The number of civilians killed in Afghanistan reached a record in the first half of the year, despite last month's ceasefire, with a surge in suicide attacks claimed by ISIS, the United Nations said on Sunday.
(AhlulBayt News Agency) - The number of civilians killed in Afghanistan reached a record in the first half of the year, despite last month's ceasefire, with a surge in suicide attacks claimed by ISIS, the United Nations said on Sunday.
Deaths rose 1 percent to 1,692, although injuries dropped 5 percent to 3,430, the United Nations Assistance Mission in Afghanistan said in its latest civilian casualty report. Overall civilian casualties were down 3 percent.
Hopes that peace may one day be agreed in Afghanistan were raised last month by a three-day truce over the Eid holiday which saw unprecedented scenes of Taliban militants mingling with security forces in Kabul and other cities.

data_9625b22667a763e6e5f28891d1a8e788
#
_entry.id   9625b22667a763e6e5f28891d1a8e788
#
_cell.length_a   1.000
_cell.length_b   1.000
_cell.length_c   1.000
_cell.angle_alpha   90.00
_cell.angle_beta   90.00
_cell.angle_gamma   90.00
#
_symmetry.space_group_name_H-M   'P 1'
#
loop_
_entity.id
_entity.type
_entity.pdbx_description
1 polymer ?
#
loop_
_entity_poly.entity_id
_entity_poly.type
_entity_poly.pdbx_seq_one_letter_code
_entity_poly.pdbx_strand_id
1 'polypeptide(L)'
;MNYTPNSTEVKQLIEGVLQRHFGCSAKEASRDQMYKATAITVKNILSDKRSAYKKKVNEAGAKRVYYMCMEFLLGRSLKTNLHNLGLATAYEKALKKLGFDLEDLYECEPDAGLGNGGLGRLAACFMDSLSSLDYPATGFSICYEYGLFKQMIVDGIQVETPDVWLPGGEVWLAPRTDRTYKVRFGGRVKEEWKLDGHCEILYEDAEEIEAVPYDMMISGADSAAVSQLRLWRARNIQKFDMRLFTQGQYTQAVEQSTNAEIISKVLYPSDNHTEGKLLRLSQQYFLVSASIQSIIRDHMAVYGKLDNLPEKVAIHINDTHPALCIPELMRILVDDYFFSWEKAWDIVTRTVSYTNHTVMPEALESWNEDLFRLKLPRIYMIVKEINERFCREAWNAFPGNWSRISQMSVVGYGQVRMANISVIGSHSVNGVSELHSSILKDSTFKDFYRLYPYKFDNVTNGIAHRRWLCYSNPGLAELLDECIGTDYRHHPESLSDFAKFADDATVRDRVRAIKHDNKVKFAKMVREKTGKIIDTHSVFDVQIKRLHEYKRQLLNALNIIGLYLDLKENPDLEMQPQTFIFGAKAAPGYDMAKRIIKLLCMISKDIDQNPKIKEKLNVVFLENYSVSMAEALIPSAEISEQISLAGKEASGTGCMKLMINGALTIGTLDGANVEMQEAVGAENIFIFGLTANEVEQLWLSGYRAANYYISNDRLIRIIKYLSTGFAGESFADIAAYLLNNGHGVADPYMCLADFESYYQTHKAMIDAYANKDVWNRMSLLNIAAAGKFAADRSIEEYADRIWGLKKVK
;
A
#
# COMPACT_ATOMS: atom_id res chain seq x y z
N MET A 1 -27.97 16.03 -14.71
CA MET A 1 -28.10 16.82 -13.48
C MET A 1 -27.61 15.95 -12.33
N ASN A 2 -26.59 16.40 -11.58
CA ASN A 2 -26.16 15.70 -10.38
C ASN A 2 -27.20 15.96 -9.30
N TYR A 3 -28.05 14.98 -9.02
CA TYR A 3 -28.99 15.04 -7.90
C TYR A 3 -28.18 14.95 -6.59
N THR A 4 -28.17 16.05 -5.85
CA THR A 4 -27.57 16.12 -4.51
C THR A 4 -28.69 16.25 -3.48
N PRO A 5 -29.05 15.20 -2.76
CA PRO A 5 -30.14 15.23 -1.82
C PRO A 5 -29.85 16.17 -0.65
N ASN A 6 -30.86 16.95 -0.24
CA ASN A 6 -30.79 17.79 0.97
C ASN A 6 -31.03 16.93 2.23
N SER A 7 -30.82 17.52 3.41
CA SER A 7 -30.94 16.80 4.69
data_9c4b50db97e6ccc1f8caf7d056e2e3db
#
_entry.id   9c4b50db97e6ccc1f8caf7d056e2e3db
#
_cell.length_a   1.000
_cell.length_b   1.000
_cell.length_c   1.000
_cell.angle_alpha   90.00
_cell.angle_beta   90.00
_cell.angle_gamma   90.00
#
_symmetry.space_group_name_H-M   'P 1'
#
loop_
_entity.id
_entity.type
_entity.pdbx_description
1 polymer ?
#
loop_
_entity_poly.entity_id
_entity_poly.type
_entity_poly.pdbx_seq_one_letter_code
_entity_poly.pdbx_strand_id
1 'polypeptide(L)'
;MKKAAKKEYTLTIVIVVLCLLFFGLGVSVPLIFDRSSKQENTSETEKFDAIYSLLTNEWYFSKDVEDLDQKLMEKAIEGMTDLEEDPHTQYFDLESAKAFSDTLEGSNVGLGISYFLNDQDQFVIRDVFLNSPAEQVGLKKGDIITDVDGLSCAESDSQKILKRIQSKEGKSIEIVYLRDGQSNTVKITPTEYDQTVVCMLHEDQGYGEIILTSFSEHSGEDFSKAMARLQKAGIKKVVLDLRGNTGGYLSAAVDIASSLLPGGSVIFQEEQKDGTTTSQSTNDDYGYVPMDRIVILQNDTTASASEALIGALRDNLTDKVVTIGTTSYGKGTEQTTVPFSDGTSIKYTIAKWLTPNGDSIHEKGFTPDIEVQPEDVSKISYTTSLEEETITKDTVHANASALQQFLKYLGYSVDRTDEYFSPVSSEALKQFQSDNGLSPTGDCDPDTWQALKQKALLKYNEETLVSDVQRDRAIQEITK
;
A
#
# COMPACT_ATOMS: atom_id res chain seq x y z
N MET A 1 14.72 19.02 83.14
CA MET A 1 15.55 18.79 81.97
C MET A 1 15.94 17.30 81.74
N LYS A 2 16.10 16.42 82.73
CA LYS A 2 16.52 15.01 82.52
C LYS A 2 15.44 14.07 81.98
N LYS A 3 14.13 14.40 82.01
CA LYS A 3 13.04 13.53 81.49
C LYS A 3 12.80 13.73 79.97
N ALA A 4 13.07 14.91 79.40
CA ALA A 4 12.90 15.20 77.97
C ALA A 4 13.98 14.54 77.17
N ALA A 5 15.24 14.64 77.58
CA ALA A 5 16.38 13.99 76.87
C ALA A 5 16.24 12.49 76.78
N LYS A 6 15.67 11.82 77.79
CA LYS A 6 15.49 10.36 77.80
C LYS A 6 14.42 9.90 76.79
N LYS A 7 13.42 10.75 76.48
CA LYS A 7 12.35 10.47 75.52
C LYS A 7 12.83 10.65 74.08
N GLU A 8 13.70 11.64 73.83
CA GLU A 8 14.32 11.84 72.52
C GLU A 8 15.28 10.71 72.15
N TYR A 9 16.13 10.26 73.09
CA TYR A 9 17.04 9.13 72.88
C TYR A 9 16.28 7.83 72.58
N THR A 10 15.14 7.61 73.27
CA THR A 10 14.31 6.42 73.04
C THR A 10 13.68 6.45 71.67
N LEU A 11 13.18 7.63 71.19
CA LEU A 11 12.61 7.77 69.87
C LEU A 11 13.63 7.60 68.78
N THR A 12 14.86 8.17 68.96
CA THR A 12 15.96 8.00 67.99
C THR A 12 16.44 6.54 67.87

"The brief ceasefire demonstrated that the fighting can be stopped and that Afghan civilians no longer need to bear the brunt of the war," said Tadamichi Yamamoto, the senior U.N. official in Afghanistan said in a statement.
But with heavy fighting seen across the country during the first half the year and repeated suicide attacks in Kabul and major provincial cities like Jalalabad, the report underlines the dire security situation still facing Afghanistan.
It also pointed to increased activity by ISIS reflected in a doubling in casualties in Nangarhar, the eastern province whose capital is Jalalabad, where they have conducted a series of high profile attacks over recent months.
The main causes of casualties were ground engagements between security forces and militant groups, roadside bombs, as well as suicide and complex attacks, which caused 22 percent more casualties than in the same period last year.
Hundreds of civilians were killed in attacks on targets as diverse as Shi'ite shrines, offices of government ministries and aid groups, sports events and voter registration stations.
Fifty-two percent of the casualties from suicide and complex attacks were attributed to ISIS, often known as Daesh, while 40 percent were attributed to the Taliban.